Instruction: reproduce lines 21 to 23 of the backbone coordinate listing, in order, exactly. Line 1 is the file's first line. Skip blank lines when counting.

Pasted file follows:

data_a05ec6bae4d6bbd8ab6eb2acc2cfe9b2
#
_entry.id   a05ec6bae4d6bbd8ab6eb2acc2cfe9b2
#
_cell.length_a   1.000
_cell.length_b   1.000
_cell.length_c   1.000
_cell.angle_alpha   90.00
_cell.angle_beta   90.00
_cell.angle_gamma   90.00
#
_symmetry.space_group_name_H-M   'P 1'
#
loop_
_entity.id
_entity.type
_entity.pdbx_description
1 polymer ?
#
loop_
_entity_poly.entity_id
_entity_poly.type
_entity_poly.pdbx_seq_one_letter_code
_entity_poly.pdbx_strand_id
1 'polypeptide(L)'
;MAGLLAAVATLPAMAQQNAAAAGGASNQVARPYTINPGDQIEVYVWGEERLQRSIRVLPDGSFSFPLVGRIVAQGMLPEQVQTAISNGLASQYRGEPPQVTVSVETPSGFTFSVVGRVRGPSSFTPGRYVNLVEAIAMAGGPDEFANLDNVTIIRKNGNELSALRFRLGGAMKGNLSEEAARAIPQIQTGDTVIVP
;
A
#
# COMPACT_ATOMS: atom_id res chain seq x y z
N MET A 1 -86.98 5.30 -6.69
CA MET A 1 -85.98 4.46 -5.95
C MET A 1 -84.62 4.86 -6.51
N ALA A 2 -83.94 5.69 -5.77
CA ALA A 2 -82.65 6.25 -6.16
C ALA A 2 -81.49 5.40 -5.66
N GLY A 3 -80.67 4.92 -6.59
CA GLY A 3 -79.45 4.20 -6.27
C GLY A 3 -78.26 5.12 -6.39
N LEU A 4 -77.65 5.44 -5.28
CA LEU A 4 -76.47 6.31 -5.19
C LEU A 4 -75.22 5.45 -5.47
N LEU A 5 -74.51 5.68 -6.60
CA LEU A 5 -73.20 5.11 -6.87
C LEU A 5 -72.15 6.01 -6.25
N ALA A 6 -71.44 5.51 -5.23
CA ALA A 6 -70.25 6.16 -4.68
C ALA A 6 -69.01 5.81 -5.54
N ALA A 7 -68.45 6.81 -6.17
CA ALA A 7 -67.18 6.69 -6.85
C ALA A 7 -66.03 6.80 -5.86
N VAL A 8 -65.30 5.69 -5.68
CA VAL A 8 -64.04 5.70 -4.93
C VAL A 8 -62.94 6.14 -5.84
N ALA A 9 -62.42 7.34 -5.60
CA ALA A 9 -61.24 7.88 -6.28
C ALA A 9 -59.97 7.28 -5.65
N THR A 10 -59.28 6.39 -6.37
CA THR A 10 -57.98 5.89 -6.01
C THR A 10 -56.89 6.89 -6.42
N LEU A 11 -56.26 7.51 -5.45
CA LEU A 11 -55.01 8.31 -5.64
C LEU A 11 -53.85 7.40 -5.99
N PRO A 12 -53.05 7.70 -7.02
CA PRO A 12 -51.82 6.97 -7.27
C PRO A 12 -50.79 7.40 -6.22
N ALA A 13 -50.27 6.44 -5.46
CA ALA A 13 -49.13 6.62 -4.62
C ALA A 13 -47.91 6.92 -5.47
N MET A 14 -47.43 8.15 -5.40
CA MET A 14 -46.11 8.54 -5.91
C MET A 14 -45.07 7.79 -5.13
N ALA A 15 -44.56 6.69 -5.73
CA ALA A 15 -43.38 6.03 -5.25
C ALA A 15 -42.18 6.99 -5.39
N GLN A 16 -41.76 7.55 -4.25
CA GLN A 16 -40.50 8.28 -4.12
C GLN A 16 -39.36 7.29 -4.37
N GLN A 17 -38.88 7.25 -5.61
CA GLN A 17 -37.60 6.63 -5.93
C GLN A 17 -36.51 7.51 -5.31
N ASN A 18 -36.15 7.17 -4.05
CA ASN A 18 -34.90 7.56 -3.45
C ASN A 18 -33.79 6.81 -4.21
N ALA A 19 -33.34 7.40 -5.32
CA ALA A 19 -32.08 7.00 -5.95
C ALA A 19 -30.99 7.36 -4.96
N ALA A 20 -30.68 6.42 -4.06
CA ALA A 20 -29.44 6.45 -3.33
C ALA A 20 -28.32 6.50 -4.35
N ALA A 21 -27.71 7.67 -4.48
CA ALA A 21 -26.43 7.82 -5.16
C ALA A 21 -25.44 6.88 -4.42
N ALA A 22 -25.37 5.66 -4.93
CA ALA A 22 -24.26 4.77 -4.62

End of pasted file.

_entity_poly.entity_id
_entity_poly.type
_entity_poly.pdbx_seq_one_letter_code